# Nearest Neighbors in High- Dimensional Data – The Emergence and Influence of Hubs Milos Radovanovic, Alexandros Nanopoulos, Mirjana Ivanovic. ICML 2009.

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Nearest Neighbors in High- Dimensional Data – The Emergence and Influence of Hubs Milos Radovanovic, Alexandros Nanopoulos, Mirjana Ivanovic. ICML 2009 Presented by Feng Chen

Outline The Emergence of Hubs – Skewness in Simulated Data – Skewness in Real Data The Influence of Hubs – Influence on Classification – Influence on Clustering Conclusion

The Emergence of Hubs What is Hub? What is Hub? – It refers to a point that is close to many other points, Ex., the points in the center of a cluster. K-occurrences (N k (x)): a metric for “Hubness” K-occurrences (N k (x)): a metric for “Hubness” – The number of times x occurs among the k-NNs of all other points in D. – N k (x) = |R k NN(x)| p1 p2 p3 p4 p5 p0 Hub N 2 (p0)=4, N 2 (p4)=3, N 2 (p5)=0 |R2NN(p0)|=|{p1, p2, p3, p4}|=4 |R2NN(p4)|=|{p0, p1, p3}|=3 |R2NN(p5)|=|{}|=0

The Emergence of Hubs Main Result Main Result : As dimensionality increases, the distribution of k-occurences becomes considerably skewed and hub points emerge (points with very high k-occurrences)

The Emergence of Hubs Skewness in Real Data Skewness in Real Data

The Causes of Skewness Based on existing theoretical results, high dimensional points are approximately lying on a hyper-sphere centered at the data set mean. More theoretical results show that the distribution of distances to the data set mean has a non-negligible variance for any finite d. That implies the existence of non-negligible number of points closer to all other points, a tendency which is amplified by high dimensionality.

The Causes of Skewness Based on existing theoretical results, high dimensional points are approximately lying on a hyper-sphere centered at the data set mean. More theoretical results show that the distribution of distances to the data set mean has a non-negligible variance for any finite d. That implies the existence of non-negligible number of points closer to all other points, a tendency which is amplified by high dimensionality.

Outline The Emergence of Hubs – Skewness in Simulated Data – Skewness in Real Data The Influence of Hubs – Influence on Classification – Influence on Clustering Conclusion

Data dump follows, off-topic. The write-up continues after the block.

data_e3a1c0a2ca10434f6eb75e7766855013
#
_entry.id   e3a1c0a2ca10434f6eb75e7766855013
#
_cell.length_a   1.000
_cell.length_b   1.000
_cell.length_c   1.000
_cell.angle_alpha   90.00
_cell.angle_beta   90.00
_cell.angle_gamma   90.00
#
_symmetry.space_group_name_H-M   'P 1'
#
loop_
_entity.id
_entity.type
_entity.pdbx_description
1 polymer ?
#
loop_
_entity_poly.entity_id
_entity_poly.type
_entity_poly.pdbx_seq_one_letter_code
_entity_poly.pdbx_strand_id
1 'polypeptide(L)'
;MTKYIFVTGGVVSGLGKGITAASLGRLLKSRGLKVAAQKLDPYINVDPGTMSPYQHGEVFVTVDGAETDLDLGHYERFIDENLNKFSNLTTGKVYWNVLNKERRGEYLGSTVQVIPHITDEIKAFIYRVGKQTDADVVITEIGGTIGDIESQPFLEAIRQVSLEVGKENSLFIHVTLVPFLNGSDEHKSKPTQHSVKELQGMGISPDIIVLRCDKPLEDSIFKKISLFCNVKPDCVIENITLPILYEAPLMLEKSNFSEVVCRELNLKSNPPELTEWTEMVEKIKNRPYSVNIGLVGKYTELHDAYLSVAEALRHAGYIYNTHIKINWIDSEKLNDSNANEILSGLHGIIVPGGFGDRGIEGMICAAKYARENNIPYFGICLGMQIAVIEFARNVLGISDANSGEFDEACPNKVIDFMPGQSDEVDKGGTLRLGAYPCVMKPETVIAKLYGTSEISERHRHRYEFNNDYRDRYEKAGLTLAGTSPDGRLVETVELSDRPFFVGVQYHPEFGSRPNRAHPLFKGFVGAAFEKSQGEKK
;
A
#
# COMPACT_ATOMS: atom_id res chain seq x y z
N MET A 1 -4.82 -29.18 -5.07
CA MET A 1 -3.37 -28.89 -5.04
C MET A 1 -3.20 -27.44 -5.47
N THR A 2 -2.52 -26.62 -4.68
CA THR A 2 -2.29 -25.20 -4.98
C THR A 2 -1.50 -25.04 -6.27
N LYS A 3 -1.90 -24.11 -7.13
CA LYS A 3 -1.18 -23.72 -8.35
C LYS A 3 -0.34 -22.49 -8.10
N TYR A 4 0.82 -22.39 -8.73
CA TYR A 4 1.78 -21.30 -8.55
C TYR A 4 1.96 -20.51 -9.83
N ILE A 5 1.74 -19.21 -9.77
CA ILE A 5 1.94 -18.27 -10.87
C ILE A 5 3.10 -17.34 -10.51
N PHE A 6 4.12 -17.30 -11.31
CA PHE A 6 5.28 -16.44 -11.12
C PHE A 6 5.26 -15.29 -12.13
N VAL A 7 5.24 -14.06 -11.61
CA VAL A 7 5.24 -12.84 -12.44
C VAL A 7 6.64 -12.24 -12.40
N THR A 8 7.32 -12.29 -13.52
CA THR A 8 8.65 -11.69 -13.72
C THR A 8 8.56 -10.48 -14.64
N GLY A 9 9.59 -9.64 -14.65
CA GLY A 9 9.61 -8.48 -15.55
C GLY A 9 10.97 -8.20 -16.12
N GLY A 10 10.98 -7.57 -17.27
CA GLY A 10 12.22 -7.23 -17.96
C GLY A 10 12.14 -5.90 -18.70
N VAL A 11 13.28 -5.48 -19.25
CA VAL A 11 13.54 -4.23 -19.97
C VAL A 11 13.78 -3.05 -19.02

Influence of Hubs on Classification “Good” Hubs vs. “Bad” Hubs “Good” Hubs vs. “Bad” Hubs – A Hub is “good” if, among the points for which x is among the first k-NNs, most of these points have the same class label as the hub point. – Otherwise, it is called a bad hub.

Influence of Hubs on Classification Consider the impacts of hubs on KNN classifier – Revision: Increase the weight of good hubs and reduce the weight of bad hubs

Influence of Hubs on Clustering Defining SC, a metric about the quality of clusters

Influence of Hubs on Clustering Outliers affect intra-cluster distance Hubs affect inter-cluster distance increasesDecreases Outlier Hub Point

Influence of Hubs on Clustering Relative SC: the ratio of the SC of Hubs (outliers) over the SC of normal points.

Conclusion This is the first paper to study the patterns of hubs in high dimensional data Although it is just a preliminary examination, but it demonstrates that the phenomenon of hubs may be significant to many fields of machine learning, data mining, and information retrieval.

What is k-occurrences (N k (x))? N k (x): The number of times x occurs among the k NNs of all other points in D. N k (x) = |R k NN(x)| p1 p2 p3 p4 p5 N 2 (p0)=4 N 2 (p4)=3 N 2 (p5)=0 |R2NN(p0)|=|{p1, p2, p3, p4}|=4 |R2NN(p4)|=|{p0, p1, p3}|=1 |R2NN(p5)|=|{}|=0 p0 Hub

Introduction The emergence of – Distance concentration – What else? This Paper Focuses on the Following Issues – What special characteristics about nearest neighbors in a high dimensional space? – What are the impacts of these special characteristics on machine learning?

Outline Motivation The Skewness of k-occurances Influence on Classification Influence on Clustering Conclusion

What is k-occurrences (N k (x))? N k (x): The number of times x occurs among the k NNs of all other points in D. N k (x) = |R k NN(x)| p1 p2 p3 p4 p5 N 2 (p0)=4 N 2 (p4)=3 N 2 (p5)=0 |R2NN(p0)|=|{p1, p2, p3, p4}|=4 |R2NN(p4)|=|{p0, p1, p3}|=1 |R2NN(p5)|=|{}|=0 p0 Hub

Dim   N k (x)  In  1, the maximum N 1 (x) = 2 In  2, the maximum N 1 (x) = 6 …

The Skewness of k-occurances

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